There’s no such thing as a bad time to visit Paris. (Bon, perhaps in August, when the French emigrate to the south and everything comes to a standstill.) The city maintains its alluring allure throughout the year, with winter presenting its own special allure: cafés glow with red heat lamps, Haussmannian boulevards and trees sparkle with twinkle lights, and department shops go all out with elaborate Christmas decorations. Even if the gray gloom (which the French call grisatre) might get tedious after a while, it can provide an attraction that is very seasonally suitable for a brief stay.
Here is all you need to know about how to make the most of your vacation to Paris in the winter, whether you’re seeking for festive activities to fill your holiday agenda or are wondering what to bring or where to stay.
Important Information Prior to Your Departure
The Season of Winter in Paris
During the months of December through February, the temperature in Paris ranges from a high of around 46 degrees Fahrenheit to a low of 37 degrees Farenheit on average. There is also a good chance that you may see some brilliantly bright days while you are there. Prepare yourself, though, for mostly cloudy weather with a chance of drizzle (made significantly more tolerable by easy access to spirit-lifting chocolat chaud or carafes of red wine). Even while there is a minuscule possibility that you may have a white Christmas, it snows in Paris very infrequently, and when it does, it usually only amounts to a little covering on the ground.
What to Bring for the Cold Season in Paris
Keeping in mind that the weather will be wetter and more snowy, it will be to your advantage to carry waterproof shoes and layers, in addition to a stylish and durable winter coat. In addition, you should bring an umbrella as well as some rain boots.
Holiday Closures in Paris
Be careful to call ahead to any restaurants that are on your “must try” list during the week between Christmas and New Year’s Day to find out whether they will be operating during this time, as many businesses close for the winter during this period. (At the very least, many will be closed on the actual days that are celebrated as holidays.) Keep in mind that throughout the year, on Sundays and Mondays of each week, most restaurants and stores are closed, while museums are closed on Mondays and Tuesdays of each week.
Activities in Paris during Winter
Paris offers a variety of winter-specific activities, including ice skating and window browsing in festively adorned department stores.
Ice Skating in Paris
Rent a pair of skates and glide about in front of the Hôtel de Ville, one of the most gorgeous structures in Paris (City Hall). Located in the center of the Marais region, it is a short distance from the BHV, a department store with festively decorated displays.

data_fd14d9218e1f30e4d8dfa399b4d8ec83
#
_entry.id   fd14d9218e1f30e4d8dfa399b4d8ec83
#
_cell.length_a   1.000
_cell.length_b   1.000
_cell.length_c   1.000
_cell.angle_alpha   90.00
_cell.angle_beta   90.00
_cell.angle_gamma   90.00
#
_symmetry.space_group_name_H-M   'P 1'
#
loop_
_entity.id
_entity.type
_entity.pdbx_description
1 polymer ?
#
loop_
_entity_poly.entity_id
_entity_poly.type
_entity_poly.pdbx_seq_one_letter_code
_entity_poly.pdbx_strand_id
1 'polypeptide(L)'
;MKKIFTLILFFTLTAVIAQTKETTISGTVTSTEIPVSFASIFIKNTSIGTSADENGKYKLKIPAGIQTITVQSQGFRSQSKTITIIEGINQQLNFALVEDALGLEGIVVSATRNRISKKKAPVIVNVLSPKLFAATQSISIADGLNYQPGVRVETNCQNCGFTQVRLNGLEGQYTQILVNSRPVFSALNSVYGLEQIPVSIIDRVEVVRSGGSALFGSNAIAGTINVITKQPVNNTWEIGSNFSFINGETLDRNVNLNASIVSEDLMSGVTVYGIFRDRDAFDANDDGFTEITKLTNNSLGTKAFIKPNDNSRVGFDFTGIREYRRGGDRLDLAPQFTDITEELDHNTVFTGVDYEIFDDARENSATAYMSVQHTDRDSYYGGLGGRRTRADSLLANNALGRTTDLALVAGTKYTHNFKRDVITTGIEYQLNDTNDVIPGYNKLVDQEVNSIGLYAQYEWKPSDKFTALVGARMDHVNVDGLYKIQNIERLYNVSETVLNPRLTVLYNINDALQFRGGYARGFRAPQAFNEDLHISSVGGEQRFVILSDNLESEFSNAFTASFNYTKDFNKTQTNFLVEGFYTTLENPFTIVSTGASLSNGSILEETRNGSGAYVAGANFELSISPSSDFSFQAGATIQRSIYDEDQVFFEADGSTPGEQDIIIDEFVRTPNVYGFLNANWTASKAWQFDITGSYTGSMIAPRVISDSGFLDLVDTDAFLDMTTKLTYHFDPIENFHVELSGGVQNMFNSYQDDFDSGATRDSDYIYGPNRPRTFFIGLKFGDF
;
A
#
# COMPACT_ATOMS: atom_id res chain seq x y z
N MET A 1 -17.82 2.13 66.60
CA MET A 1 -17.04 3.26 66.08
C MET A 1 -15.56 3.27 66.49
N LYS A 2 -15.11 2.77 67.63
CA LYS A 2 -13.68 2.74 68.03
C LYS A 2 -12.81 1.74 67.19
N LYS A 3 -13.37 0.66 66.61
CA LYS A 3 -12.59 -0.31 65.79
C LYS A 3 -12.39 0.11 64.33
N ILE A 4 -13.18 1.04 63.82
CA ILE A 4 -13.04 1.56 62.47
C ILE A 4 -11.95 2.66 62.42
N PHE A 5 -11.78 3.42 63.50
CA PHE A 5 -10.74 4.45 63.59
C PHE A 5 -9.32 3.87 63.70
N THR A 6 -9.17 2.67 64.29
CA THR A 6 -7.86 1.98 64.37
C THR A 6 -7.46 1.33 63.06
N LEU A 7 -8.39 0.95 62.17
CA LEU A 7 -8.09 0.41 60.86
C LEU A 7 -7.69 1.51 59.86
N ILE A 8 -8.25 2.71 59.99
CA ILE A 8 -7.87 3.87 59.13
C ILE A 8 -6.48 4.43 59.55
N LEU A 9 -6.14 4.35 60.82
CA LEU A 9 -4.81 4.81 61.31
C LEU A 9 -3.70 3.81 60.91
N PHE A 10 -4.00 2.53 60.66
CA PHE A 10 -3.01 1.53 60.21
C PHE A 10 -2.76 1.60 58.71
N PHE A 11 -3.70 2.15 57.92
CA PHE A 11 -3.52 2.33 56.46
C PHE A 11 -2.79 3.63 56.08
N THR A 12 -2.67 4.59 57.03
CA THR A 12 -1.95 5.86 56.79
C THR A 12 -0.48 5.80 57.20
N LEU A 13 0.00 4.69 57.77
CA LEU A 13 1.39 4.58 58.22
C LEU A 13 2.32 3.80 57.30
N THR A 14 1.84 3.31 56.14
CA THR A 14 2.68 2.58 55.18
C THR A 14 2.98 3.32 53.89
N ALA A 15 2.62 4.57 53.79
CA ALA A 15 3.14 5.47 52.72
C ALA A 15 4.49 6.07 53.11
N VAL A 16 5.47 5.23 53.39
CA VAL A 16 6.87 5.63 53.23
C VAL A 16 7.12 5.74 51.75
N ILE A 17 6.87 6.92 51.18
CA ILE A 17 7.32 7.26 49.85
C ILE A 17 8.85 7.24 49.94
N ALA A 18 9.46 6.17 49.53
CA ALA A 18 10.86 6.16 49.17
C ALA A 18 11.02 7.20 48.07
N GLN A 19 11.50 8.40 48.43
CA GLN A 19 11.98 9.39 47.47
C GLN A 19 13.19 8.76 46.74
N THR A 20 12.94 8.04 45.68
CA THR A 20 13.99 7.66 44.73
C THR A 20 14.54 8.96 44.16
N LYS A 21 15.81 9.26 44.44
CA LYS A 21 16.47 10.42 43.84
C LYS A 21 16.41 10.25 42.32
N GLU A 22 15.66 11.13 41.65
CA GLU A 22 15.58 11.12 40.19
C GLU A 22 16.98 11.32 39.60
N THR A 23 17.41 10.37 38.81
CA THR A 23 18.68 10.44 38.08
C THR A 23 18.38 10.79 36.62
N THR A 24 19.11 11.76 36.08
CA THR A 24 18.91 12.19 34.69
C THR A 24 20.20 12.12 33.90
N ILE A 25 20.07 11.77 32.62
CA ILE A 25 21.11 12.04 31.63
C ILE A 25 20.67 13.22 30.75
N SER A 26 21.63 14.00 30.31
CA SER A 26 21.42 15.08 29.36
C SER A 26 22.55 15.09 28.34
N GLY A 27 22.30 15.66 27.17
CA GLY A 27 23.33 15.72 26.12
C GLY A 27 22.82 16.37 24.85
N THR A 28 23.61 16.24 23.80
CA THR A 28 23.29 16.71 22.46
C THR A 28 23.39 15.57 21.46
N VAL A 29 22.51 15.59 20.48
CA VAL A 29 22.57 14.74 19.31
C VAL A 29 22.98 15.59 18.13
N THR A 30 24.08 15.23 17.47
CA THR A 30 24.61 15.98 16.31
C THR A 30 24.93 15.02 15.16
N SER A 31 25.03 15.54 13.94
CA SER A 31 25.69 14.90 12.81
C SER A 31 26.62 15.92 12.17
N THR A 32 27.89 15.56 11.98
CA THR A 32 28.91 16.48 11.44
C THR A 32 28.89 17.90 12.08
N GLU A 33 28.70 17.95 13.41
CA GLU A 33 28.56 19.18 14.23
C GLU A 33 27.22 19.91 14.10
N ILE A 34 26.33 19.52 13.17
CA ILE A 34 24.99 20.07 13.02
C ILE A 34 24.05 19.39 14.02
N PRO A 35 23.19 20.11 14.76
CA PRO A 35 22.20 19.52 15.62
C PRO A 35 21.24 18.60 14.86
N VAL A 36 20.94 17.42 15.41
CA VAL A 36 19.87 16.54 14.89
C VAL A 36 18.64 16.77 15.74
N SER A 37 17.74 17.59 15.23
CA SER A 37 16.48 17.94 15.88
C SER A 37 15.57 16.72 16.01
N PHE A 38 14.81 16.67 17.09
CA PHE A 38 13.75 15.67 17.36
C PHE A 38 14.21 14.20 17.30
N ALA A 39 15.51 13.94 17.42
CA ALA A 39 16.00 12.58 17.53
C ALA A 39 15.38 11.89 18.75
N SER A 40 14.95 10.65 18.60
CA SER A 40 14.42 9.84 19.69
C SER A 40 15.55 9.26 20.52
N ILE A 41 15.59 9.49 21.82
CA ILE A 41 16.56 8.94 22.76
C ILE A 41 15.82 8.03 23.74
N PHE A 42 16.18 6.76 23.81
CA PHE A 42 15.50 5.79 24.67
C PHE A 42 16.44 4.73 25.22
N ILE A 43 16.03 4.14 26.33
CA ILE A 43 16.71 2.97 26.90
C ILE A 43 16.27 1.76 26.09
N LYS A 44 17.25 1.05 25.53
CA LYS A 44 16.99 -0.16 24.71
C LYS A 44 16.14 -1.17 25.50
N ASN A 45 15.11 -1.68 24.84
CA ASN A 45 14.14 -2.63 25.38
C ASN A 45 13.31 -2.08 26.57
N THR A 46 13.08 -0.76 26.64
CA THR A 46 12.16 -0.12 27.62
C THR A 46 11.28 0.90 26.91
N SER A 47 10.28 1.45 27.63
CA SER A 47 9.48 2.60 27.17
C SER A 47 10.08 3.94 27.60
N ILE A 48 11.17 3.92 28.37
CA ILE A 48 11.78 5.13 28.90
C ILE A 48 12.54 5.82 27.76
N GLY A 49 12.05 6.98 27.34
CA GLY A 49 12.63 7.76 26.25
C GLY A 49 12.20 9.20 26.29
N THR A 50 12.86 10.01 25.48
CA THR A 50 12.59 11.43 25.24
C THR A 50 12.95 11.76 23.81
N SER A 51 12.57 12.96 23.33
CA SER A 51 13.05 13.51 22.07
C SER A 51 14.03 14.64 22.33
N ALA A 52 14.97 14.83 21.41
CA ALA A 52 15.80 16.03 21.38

Paris Christmas Markets
From late November until early January, the entire city is filled with Christmas markets reeking of chestnuts. Vendors in Swiss-style wooden chalets sell a variety of soul-warming items, including mulled wine and cider, raclette, and more. The most well-known — and probably the largest — is at the Tuileries Garden, which has grown into a sort of carnival. Place des Abbesses in Montmartre and the area next to Notre Dame are also popular markets (there is one in almost every district).
Shopping Windows in Paris
The initial attraction of renowned department shops such as Galeries Lafayette, Printemps Haussmann, and Le Bon Marché are extravagantly festive window displays. These windows provide a peek of miniature winter communities, with smiling Santas and gingerbread guys who are canning. When you enter the stores, you’ll be awestruck by the towering Christmas trees and twinkling lights adorning the interiors.
Winter Sales in Paris
Les soldes (the sales) occur twice a year in Paris and are a shopper’s paradise, with reduced prices on everything from luxury clothing to household items. The winter deals continue from January through February, with deepening discounts as the weeks go.
Museums in Paris
If the weather is too dreary for a stroll along the Seine, there are other wonderful museums and exhibitions to visit across the city. There is something for every type of traveler, whether they are fashionistas, impressionist enthusiasts, or in search of a little hallucinogenic immersive experience. (Note that it is usually advisable to purchase tickets in advance.)
“Claude Monet – Joan Mitchell” at the Louis Vuitton Foundation (Oct. 5, 2022-Feb. 27, 2023); “Shocking! The Surreal World of Elsa Schiaparelli” at the Decorative Arts Museum (July 6, 2022-Jan. 22, 2023); “Edvard Munch: A Poem of Life, Love, and Death” at the Musée d’Orsay (Sept. 20, 2022-Jan (Feb. 18, 2022-Jan. 2, 2023).
Consume Pastries in Paris.
The availability of bûche de Nol, a classic Christmas treat that is simply a rolled sponge cake, is one of the pleasures of winter in Paris; yet, the varieties and spectacular forms are limitless. The Ritz Paris, Hôtel Lutetia, and Pierre Hermé offer some of the finest confections.